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Should Elementary Schools Be Modeled After Law Firms?

In order to combat the inner-city drop out problem, one man proposes running schools more like law firms.

This past weekend, The Daily Beast held its Innovators Summit in New Orleans, which gathered 300 leading thinkers to discuss big ideas for changing the world. One of the most interesting innovations, according to senior reporter Jacob Bernstein, came from a former lawyer named Rafiq Kalam Id-Din, who has a radical idea for stemming the flood of more than 1 million kids who drop out of American high schools every year: Make school more like a law firm, what he calls a "teaching firm."

He wants to blend the taut, professional structure of the law firm with the success that home schooling-type situations have shown for minority students to create, in essence, one-room schoolhouses where a teacher is in charge of guiding students through their entire elementary school years. The teachers in these unique charters will be wholly accountable for their charges and will make the sort of salary that might normally lure education-minded young adults into law or finance: $150,000 to $300,000 per year.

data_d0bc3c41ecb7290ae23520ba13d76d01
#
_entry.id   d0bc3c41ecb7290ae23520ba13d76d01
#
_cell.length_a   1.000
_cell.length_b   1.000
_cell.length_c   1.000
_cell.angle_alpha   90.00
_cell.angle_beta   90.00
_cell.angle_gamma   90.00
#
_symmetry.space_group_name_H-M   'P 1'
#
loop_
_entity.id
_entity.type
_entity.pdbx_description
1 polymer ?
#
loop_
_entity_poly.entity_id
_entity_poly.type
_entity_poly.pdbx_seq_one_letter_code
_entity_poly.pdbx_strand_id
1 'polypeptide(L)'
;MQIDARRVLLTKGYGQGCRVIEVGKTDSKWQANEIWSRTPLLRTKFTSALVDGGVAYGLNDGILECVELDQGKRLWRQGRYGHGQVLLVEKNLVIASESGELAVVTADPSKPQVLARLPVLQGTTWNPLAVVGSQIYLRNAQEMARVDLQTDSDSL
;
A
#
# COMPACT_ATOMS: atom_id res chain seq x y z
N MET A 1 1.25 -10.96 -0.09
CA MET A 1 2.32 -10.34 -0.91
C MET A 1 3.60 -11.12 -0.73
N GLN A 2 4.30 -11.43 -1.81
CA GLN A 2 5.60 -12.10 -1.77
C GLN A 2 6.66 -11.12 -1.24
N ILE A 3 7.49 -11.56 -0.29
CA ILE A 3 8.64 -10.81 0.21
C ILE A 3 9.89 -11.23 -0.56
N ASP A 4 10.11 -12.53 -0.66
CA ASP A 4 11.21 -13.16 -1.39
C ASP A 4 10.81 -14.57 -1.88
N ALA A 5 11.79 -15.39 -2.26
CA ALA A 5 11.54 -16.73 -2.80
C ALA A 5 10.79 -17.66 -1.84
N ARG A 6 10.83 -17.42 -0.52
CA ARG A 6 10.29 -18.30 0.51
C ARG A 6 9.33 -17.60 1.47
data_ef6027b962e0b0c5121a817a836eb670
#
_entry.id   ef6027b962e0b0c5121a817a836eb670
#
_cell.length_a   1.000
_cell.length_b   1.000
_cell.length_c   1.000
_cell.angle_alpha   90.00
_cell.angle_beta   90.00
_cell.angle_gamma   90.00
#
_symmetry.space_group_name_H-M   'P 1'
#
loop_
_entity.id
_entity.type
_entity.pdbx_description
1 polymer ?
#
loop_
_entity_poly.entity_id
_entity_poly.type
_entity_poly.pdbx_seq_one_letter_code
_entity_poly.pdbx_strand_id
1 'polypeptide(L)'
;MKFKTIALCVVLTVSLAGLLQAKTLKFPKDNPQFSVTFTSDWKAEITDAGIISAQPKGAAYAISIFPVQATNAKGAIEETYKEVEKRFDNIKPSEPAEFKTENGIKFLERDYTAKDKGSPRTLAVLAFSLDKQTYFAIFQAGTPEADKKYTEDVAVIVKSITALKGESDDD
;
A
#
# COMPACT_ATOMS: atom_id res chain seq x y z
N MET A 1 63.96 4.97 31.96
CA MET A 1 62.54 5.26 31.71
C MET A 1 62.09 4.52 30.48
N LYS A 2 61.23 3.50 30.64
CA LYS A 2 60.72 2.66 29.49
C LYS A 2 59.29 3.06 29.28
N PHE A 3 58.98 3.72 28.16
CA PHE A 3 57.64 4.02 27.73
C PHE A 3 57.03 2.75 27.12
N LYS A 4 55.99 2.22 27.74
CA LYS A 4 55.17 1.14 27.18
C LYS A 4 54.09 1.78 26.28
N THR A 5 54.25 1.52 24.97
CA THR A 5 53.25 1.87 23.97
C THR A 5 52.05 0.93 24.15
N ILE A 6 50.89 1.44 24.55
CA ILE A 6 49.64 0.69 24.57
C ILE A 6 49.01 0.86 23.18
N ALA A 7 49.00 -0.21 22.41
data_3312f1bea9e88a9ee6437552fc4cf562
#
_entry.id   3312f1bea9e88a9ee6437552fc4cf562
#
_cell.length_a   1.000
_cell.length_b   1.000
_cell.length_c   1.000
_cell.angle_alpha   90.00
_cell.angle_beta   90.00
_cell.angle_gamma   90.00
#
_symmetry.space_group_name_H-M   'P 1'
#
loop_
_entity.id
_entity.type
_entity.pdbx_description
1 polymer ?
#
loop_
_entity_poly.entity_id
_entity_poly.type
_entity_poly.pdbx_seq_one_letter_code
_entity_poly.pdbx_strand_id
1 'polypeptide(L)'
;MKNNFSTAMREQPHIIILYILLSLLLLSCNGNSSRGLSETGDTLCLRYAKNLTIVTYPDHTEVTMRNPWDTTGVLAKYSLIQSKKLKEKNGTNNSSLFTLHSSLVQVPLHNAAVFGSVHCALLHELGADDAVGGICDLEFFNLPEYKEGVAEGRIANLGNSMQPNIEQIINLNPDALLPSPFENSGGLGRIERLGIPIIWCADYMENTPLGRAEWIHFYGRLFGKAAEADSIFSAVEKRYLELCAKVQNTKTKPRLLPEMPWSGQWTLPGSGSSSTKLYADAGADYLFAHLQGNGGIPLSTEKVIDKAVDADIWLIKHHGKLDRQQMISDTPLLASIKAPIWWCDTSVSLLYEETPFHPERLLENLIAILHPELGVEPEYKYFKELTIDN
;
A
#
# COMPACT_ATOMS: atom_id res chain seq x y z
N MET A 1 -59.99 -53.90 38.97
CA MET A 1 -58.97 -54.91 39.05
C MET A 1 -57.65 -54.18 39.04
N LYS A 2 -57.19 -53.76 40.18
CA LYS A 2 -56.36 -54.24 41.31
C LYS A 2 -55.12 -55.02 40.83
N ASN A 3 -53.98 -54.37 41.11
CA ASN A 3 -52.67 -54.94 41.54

Id-Din, who was a 2007 Echoing Green Fellow, said during an interview on Echoing Green's site:

By creating a model for inner city schools that operate with the professional structure of a law firm, my idea will yield an educational enterprise with no choice but to give the highest quality instruction to those who need it most. The law firm is an organizational model that is driven by the delivery of the highest quality legal service—unless its lawyers provide the very best counsel to their clients, their ability to make a living (and thus the firm’s very existence), is seriously undermined. The result is an organization comprised solely of professionals, all of whom are motivated by the incentive to perfect their craft for the sake of their clients, and ultimately themselves.


His Teaching Firms of America Community will soon be opening its first school in Bedford-Stuyvesant, Brooklyn.

Photo (cc) via Flickr user Eversheds LLP.

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